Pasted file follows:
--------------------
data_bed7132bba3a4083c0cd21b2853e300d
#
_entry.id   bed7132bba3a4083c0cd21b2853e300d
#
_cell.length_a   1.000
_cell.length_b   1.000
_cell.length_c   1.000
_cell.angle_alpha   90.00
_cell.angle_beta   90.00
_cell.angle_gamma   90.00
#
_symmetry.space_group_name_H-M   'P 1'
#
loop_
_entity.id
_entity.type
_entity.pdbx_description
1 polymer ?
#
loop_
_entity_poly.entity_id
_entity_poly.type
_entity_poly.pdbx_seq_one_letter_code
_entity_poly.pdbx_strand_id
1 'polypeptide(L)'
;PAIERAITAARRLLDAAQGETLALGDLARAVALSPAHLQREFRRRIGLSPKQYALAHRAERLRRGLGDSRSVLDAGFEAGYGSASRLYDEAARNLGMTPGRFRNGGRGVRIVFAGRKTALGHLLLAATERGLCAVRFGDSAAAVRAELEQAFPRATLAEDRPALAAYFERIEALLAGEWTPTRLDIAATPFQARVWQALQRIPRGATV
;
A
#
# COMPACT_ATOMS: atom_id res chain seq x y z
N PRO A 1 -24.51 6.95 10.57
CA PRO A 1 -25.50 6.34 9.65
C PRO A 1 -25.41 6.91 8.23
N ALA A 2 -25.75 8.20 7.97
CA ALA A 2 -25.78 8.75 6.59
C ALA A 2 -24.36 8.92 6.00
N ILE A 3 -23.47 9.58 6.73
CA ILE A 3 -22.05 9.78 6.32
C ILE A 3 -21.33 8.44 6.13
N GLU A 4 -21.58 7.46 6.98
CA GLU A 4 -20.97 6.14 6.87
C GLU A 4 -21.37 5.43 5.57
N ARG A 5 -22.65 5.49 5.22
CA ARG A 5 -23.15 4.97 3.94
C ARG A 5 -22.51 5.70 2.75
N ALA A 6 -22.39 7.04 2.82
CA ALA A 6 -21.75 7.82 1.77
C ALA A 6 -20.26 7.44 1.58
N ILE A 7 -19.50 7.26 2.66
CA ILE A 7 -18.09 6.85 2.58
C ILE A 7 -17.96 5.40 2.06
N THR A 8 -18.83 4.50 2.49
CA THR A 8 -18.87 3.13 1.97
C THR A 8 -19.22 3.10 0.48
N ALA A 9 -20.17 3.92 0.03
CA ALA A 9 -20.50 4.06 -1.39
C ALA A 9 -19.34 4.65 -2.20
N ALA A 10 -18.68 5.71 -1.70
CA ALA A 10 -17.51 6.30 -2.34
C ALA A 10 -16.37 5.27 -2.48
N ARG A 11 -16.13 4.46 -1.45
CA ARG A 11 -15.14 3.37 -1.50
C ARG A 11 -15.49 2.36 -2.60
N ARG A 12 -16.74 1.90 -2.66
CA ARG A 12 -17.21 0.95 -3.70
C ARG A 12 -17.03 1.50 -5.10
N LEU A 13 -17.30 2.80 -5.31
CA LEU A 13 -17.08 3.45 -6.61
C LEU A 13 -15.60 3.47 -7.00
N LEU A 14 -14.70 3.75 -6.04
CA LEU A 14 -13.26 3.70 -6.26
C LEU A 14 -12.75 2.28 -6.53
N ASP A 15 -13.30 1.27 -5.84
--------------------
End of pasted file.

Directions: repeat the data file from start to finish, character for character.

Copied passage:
data_bed7132bba3a4083c0cd21b2853e300d
#
_entry.id   bed7132bba3a4083c0cd21b2853e300d
#
_cell.length_a   1.000
_cell.length_b   1.000
_cell.length_c   1.000
_cell.angle_alpha   90.00
_cell.angle_beta   90.00
_cell.angle_gamma   90.00
#
_symmetry.space_group_name_H-M   'P 1'
#
loop_
_entity.id
_entity.type
_entity.pdbx_description
1 polymer ?
#
loop_
_entity_poly.entity_id
_entity_poly.type
_entity_poly.pdbx_seq_one_letter_code
_entity_poly.pdbx_strand_id
1 'polypeptide(L)'
;PAIERAITAARRLLDAAQGETLALGDLARAVALSPAHLQREFRRRIGLSPKQYALAHRAERLRRGLGDSRSVLDAGFEAGYGSASRLYDEAARNLGMTPGRFRNGGRGVRIVFAGRKTALGHLLLAATERGLCAVRFGDSAAAVRAELEQAFPRATLAEDRPALAAYFERIEALLAGEWTPTRLDIAATPFQARVWQALQRIPRGATV
;
A
#
# COMPACT_ATOMS: atom_id res chain seq x y z
N PRO A 1 -24.51 6.95 10.57
CA PRO A 1 -25.50 6.34 9.65
C PRO A 1 -25.41 6.91 8.23
N ALA A 2 -25.75 8.20 7.97
CA ALA A 2 -25.78 8.75 6.59
C ALA A 2 -24.36 8.92 6.00
N ILE A 3 -23.47 9.58 6.73
CA ILE A 3 -22.05 9.78 6.32
C ILE A 3 -21.33 8.44 6.13
N GLU A 4 -21.58 7.46 6.98
CA GLU A 4 -20.97 6.14 6.87
C GLU A 4 -21.37 5.43 5.57
N ARG A 5 -22.65 5.49 5.22
CA ARG A 5 -23.15 4.97 3.94
C ARG A 5 -22.51 5.70 2.75
N ALA A 6 -22.39 7.04 2.82
CA ALA A 6 -21.75 7.82 1.77
C ALA A 6 -20.26 7.44 1.58
N ILE A 7 -19.50 7.26 2.66
CA ILE A 7 -18.09 6.85 2.58
C ILE A 7 -17.96 5.40 2.06
N THR A 8 -18.83 4.50 2.49
CA THR A 8 -18.87 3.13 1.97
C THR A 8 -19.22 3.10 0.48
N ALA A 9 -20.17 3.92 0.03
CA ALA A 9 -20.50 4.06 -1.39
C ALA A 9 -19.34 4.65 -2.20
N ALA A 10 -18.68 5.71 -1.70
CA ALA A 10 -17.51 6.30 -2.34
C ALA A 10 -16.37 5.27 -2.48
N ARG A 11 -16.13 4.46 -1.45
CA ARG A 11 -15.14 3.37 -1.50
C ARG A 11 -15.49 2.36 -2.60
N ARG A 12 -16.74 1.90 -2.66
CA ARG A 12 -17.21 0.95 -3.70
C ARG A 12 -17.03 1.50 -5.10
N LEU A 13 -17.30 2.80 -5.31
CA LEU A 13 -17.08 3.45 -6.61
C LEU A 13 -15.60 3.47 -7.00
N LEU A 14 -14.70 3.75 -6.04
CA LEU A 14 -13.26 3.70 -6.26
C LEU A 14 -12.75 2.28 -6.53
N ASP A 15 -13.30 1.27 -5.84